Category Archives: Retirement

Let Go

A few years ago, I moved into a smaller space, and I had to make judgments about what of my accumulations from over the years to keep and what to let go. Recently, I looked for a favorite fall jacket and when I couldn’t find it, I realized that it didn’t make the cut when I decided what to let go.

During the process of downsizing, I was faced with decisions about clothes, furnishings, and tchotchkes. I also had a huge store of files with articles and papers that I had accumulated over a 50-year career. Two large storage cabinets and five upright file cabinets were full of what I thought were important pieces of information that I might want to reference at some time in the future. At the time that I stored these items, I thought that they were too important to let go.

The files were alphabetized, from the first file cabinet on the left to the fifth cabinet on the far right. When I would pull out the top drawer of the first file cabinet, the first quarter of the drawer held folders that were all labelled affirmative action. The folders held articles that I had written about affirmative action starting in graduate school, as well as many articles written by others that I collected over the years.

Recently, when I heard news about arguments on affirmative action at the Supreme Court, I was prompted to go to my new downsized file cabinets to review some of the papers and articles on affirmative action.

I was stunned to find that I had let go of every single folder labelled affirmative action! In fact, it was a surprise to me that in the top drawer of my new alphabetized first file cabinet there were no folders containing topics beginning with A, B, or C. With the first folders now beginning with the letter “D,” I found “diversity” folders in the place “affirmative action” folders had once been.

This single word—diversity—and its many connotations has been the single thread and lifeline to maintain the spirit of affirmative action, particularly, in selective colleges and universities. In making the argument for the value of diversity for all students, colleges and universities had to let go of race as a prominent qualification in admissions considerations.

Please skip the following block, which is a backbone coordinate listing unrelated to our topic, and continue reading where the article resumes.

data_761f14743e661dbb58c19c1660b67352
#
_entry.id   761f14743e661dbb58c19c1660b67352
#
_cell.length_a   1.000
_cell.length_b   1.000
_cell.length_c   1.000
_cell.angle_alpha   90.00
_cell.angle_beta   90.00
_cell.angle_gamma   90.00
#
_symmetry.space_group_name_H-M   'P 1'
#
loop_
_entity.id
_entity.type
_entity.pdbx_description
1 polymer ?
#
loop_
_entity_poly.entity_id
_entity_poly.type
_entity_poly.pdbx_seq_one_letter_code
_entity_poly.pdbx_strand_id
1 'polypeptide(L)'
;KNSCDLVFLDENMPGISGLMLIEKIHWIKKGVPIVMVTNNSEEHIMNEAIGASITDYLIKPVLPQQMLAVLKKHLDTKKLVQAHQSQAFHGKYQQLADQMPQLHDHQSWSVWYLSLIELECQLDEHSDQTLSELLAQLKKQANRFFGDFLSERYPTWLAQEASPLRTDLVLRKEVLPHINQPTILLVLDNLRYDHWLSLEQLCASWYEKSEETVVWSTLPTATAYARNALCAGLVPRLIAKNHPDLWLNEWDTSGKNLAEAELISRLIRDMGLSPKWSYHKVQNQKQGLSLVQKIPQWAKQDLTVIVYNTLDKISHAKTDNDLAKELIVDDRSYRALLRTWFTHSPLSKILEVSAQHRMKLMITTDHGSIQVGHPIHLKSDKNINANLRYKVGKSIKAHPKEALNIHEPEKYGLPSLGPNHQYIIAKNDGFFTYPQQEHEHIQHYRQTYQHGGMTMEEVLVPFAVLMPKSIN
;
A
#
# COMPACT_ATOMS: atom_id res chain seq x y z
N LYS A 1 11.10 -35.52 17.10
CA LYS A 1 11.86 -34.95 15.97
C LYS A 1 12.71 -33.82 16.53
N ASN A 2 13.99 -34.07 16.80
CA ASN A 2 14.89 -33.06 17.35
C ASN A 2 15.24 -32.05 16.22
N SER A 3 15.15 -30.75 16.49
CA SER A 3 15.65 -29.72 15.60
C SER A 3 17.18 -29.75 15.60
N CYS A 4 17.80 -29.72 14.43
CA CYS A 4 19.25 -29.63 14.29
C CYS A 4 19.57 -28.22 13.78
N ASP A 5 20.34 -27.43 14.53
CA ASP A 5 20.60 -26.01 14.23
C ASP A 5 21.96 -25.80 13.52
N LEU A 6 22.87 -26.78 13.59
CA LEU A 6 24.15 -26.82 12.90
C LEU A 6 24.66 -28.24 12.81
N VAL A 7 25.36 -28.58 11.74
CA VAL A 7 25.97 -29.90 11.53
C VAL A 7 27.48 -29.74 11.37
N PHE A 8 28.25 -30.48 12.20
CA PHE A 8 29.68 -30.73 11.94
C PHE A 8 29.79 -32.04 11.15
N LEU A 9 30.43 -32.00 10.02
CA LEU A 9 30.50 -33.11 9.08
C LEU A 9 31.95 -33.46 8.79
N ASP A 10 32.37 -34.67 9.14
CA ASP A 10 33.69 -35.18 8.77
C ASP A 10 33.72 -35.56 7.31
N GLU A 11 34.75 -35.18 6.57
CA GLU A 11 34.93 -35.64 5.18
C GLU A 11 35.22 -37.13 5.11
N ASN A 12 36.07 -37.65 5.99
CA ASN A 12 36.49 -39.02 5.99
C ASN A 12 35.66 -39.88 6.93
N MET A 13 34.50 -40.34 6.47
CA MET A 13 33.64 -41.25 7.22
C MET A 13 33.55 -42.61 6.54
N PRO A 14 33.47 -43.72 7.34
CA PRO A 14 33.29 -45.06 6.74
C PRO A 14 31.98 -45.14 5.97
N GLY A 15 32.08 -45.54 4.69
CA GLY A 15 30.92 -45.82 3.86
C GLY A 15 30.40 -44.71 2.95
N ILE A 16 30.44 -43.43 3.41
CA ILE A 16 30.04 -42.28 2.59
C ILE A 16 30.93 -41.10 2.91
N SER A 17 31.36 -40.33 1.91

With the anticipated decision of the Supreme Court on affirmative action, I want to believe that there is no entity more capable of finding a way to keep the original intent of affirmative action/diversity alive than higher education. To let go of diversity—not only as a compelling interest for all students, but also as a way to ensure that Black students, faculty, and staff are well-represented participants throughout higher education—has huge current and future ramifications for the whole of U.S. society.

Notwithstanding the probable decision of the Supreme Court, let’s hope that colleges and universities will not let go of the spirit of affirmative action/diversity with the construct of race at its center.

Some thoughts on drawing and painting

Guest post by Dee Jenkins

I think drawing and painting demand a certain kind of faith, a willingness to believe that bearing with the processes involved will eventually lead to a worthwhile outcome. If I didn’t hold that view, I don’t think I could tolerate the inevitable frustrations and disappointments that occur along the way.

When I work, I repeat a sequence of actions over and over again on the same surface. There are two phases in the sequence; one is analytical and intellectual, and the other is driven by interior sensations and needs. I used to think the phases were in conflict with each other in a negative way, but I have come to see the conflict as positive and critical even, because the tension it creates can eventually lead to a surprising and gratifying resolution well worth the time and effort involved.

Such a process, however, demands an endless evaluation and re-evaluation of pictorial elements, including the elements of a picture’s dimensions and edges. It was Giacometti who gave me permission to think of them this way, despite the fact that in most of my art classes I had been instructed to take the dimensions one starts out with as a given. Watching a dog “make its bed” also gave me permission, since before deciding on the right space in which to settle in and settle down, a dog will thoroughly investigate an area; go here, go there, circle around, dig things up, pat things down, etc., just as I like to do (sort of) before I can settle in and settle down within a pictorial space that feels comfortable.

Jazz, Latin, and Tango have all enriched my visual education, as have art and artists from both past and present. Best case scenario: there is music in what I do, and a rhythmic connection between the parts and the whole of every picture. It is frequently the “mistakes” I make as I work that lead me in the most unexpected and exciting directions, and any idea I start out with has by the end, been transformed into something very different from my initial intention. The process of creating an image is ultimately a mystery, and it may be one that is better left unsolved.

Dee Jenkins is a painter, and retired professor, County College of Morris, New Jersey.

The Excitement and Curiosity of Having “No Plans”

Retirement is one of those events that some look forward to with eager anticipation while others feel sad about the prospect.  Then there are some—like me—who don’t experience either of these thoughts or emotions.